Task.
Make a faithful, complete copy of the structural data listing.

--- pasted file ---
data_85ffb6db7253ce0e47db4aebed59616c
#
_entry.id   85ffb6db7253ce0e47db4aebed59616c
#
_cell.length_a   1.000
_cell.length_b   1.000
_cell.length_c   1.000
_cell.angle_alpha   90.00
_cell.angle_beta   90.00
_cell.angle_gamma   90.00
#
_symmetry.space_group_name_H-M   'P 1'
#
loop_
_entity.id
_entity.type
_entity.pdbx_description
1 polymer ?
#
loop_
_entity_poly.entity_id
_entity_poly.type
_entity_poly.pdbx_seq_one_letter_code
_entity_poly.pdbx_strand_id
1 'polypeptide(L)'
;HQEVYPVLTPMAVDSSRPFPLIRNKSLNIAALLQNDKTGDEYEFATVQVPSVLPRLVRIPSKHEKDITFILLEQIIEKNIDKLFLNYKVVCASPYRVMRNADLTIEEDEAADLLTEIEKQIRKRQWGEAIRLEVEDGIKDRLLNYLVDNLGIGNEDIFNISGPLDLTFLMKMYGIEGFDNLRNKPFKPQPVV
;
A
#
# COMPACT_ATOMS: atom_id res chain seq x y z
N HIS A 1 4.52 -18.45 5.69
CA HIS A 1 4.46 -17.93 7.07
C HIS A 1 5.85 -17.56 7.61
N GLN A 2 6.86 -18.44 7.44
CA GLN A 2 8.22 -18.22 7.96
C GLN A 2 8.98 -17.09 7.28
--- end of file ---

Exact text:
data_85ffb6db7253ce0e47db4aebed59616c
#
_entry.id   85ffb6db7253ce0e47db4aebed59616c
#
_cell.length_a   1.000
_cell.length_b   1.000
_cell.length_c   1.000
_cell.angle_alpha   90.00
_cell.angle_beta   90.00
_cell.angle_gamma   90.00
#
_symmetry.space_group_name_H-M   'P 1'
#
loop_
_entity.id
_entity.type
_entity.pdbx_description
1 polymer ?
#
loop_
_entity_poly.entity_id
_entity_poly.type
_entity_poly.pdbx_seq_one_letter_code
_entity_poly.pdbx_strand_id
1 'polypeptide(L)'
;HQEVYPVLTPMAVDSSRPFPLIRNKSLNIAALLQNDKTGDEYEFATVQVPSVLPRLVRIPSKHEKDITFILLEQIIEKNIDKLFLNYKVVCASPYRVMRNADLTIEEDEAADLLTEIEKQIRKRQWGEAIRLEVEDGIKDRLLNYLVDNLGIGNEDIFNISGPLDLTFLMKMYGIEGFDNLRNKPFKPQPVV
;
A
#
# COMPACT_ATOMS: atom_id res chain seq x y z
N HIS A 1 4.52 -18.45 5.69
CA HIS A 1 4.46 -17.93 7.07
C HIS A 1 5.85 -17.56 7.61
N GLN A 2 6.86 -18.44 7.44
CA GLN A 2 8.22 -18.22 7.96
C GLN A 2 8.98 -17.09 7.28